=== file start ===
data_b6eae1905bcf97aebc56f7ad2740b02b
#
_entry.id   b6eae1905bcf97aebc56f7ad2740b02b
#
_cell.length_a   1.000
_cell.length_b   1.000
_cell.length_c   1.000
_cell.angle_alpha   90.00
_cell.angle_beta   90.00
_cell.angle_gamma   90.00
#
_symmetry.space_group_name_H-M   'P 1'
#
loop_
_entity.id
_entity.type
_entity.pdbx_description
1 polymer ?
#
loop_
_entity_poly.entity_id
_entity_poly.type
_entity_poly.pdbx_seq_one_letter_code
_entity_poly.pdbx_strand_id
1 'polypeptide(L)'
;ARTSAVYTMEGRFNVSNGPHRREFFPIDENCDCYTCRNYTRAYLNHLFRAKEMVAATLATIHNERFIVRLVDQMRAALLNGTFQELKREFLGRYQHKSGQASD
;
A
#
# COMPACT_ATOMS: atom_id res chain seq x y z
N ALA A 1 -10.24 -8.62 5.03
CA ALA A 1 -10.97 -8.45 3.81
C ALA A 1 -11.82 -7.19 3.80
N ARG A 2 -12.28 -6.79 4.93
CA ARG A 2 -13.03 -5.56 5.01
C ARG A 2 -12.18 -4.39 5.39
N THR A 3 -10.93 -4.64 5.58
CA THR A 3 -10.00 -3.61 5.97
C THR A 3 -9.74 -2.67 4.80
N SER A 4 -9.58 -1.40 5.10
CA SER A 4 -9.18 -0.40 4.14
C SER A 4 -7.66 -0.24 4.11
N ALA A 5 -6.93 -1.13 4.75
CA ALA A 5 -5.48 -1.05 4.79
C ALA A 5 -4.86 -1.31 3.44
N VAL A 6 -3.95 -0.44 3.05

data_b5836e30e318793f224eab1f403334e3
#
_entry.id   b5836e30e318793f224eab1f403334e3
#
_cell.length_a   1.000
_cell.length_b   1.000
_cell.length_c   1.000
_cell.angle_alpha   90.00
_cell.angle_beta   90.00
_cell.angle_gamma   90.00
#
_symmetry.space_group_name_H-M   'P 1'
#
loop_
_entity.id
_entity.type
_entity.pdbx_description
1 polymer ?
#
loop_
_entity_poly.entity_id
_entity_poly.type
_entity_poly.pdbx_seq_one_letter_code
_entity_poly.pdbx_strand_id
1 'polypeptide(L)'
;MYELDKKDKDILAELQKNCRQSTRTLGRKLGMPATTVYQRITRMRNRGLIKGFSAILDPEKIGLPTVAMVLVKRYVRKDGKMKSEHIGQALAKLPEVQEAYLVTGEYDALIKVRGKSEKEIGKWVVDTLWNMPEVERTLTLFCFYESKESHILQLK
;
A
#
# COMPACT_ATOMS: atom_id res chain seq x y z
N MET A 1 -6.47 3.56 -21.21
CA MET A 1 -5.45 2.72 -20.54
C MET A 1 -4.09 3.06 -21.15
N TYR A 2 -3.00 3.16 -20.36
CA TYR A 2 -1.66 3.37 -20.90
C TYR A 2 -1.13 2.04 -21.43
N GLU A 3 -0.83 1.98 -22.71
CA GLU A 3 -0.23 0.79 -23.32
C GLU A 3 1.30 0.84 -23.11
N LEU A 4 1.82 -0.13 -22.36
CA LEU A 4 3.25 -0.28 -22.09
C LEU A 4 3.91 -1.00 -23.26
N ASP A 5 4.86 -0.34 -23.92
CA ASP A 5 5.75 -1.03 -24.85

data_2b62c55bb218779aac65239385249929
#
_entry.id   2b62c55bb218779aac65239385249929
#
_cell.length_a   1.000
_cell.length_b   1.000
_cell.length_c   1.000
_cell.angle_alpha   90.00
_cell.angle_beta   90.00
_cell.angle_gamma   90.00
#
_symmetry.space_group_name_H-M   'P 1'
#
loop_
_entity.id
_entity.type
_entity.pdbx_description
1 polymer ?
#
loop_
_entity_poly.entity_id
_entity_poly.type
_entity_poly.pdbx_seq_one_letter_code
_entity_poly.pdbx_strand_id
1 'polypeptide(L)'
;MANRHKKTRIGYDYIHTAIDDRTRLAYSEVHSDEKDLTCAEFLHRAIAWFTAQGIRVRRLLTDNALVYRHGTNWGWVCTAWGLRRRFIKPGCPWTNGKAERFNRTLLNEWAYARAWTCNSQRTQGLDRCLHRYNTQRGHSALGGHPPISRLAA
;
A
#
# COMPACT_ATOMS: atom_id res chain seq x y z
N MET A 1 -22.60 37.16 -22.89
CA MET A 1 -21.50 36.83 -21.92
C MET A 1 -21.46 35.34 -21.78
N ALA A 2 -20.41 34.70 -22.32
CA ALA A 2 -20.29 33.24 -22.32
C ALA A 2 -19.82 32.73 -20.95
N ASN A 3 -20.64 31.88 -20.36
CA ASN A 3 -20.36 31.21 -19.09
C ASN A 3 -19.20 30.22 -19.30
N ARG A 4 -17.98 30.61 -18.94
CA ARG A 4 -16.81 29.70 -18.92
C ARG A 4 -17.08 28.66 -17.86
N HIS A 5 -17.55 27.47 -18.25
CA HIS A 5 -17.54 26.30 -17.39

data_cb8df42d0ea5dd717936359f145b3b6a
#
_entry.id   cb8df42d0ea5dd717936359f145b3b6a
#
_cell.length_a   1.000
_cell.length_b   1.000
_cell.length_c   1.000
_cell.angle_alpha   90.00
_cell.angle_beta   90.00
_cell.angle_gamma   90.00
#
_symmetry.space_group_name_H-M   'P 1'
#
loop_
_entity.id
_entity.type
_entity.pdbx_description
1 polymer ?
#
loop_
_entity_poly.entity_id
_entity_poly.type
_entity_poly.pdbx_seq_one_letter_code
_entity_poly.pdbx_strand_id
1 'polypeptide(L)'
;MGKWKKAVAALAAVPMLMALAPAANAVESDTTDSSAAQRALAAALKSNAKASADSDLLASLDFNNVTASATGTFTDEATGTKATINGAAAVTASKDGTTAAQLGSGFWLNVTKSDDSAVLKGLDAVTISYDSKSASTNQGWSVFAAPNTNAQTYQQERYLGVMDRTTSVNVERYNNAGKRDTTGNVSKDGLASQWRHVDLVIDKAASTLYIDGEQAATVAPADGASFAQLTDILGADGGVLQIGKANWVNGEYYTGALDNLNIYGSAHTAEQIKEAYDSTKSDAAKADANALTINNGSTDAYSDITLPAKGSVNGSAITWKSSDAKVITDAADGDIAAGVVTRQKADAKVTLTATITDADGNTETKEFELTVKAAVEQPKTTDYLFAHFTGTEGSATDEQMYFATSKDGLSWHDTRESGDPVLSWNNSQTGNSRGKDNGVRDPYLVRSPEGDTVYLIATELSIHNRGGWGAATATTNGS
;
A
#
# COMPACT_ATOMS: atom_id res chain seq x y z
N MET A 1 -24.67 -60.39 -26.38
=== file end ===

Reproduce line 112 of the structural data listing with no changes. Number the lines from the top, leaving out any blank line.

_entity_poly.type